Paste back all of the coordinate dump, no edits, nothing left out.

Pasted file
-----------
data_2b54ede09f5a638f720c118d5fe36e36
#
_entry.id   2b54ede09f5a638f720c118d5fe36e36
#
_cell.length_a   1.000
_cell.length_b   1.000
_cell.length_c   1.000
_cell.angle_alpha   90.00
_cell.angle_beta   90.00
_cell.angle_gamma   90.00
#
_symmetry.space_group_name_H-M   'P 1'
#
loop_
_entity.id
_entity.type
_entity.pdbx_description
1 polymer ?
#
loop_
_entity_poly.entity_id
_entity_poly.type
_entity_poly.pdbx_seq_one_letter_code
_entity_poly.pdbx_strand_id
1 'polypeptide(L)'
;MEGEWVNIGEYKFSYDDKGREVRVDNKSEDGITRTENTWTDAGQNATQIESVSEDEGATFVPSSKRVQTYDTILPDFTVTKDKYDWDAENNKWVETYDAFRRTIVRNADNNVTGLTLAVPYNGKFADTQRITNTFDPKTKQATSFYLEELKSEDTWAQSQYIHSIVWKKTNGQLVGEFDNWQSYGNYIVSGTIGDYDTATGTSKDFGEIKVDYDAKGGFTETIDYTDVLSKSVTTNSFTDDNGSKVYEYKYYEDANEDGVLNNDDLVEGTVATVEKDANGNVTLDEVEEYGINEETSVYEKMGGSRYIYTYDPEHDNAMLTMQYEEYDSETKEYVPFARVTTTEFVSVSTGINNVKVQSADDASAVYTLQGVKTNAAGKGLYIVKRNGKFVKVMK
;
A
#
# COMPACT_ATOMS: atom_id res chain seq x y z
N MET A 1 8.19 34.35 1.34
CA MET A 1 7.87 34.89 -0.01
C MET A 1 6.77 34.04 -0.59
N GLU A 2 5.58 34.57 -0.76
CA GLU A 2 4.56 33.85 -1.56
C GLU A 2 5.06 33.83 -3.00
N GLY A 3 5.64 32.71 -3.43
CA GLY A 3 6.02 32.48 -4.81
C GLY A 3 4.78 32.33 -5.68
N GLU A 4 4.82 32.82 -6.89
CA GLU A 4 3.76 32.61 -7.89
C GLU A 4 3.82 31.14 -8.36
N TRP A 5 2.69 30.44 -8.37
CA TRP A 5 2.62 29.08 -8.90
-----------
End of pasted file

data_2b54ede09f5a638f720c118d5fe36e36
#
_entry.id   2b54ede09f5a638f720c118d5fe36e36
#
_cell.length_a   1.000
_cell.length_b   1.000
_cell.length_c   1.000
_cell.angle_alpha   90.00
_cell.angle_beta   90.00
_cell.angle_gamma   90.00
#
_symmetry.space_group_name_H-M   'P 1'
#
loop_
_entity.id
_entity.type
_entity.pdbx_description
1 polymer ?
#
loop_
_entity_poly.entity_id
_entity_poly.type
_entity_poly.pdbx_seq_one_letter_code
_entity_poly.pdbx_strand_id
1 'polypeptide(L)'
;MEGEWVNIGEYKFSYDDKGREVRVDNKSEDGITRTENTWTDAGQNATQIESVSEDEGATFVPSSKRVQTYDTILPDFTVTKDKYDWDAENNKWVETYDAFRRTIVRNADNNVTGLTLAVPYNGKFADTQRITNTFDPKTKQATSFYLEELKSEDTWAQSQYIHSIVWKKTNGQLVGEFDNWQSYGNYIVSGTIGDYDTATGTSKDFGEIKVDYDAKGGFTETIDYTDVLSKSVTTNSFTDDNGSKVYEYKYYEDANEDGVLNNDDLVEGTVATVEKDANGNVTLDEVEEYGINEETSVYEKMGGSRYIYTYDPEHDNAMLTMQYEEYDSETKEYVPFARVTTTEFVSVSTGINNVKVQSADDASAVYTLQGVKTNAAGKGLYIVKRNGKFVKVMK
;
A
#
# COMPACT_ATOMS: atom_id res chain seq x y z
N MET A 1 8.19 34.35 1.34
CA MET A 1 7.87 34.89 -0.01
C MET A 1 6.77 34.04 -0.59
N GLU A 2 5.58 34.57 -0.76
CA GLU A 2 4.56 33.85 -1.56
C GLU A 2 5.06 33.83 -3.00
N GLY A 3 5.64 32.71 -3.43
CA GLY A 3 6.02 32.48 -4.81
C GLY A 3 4.78 32.33 -5.68
N GLU A 4 4.82 32.82 -6.89
CA GLU A 4 3.76 32.61 -7.89
C GLU A 4 3.82 31.14 -8.36
N TRP A 5 2.69 30.44 -8.37
CA TRP A 5 2.62 29.08 -8.90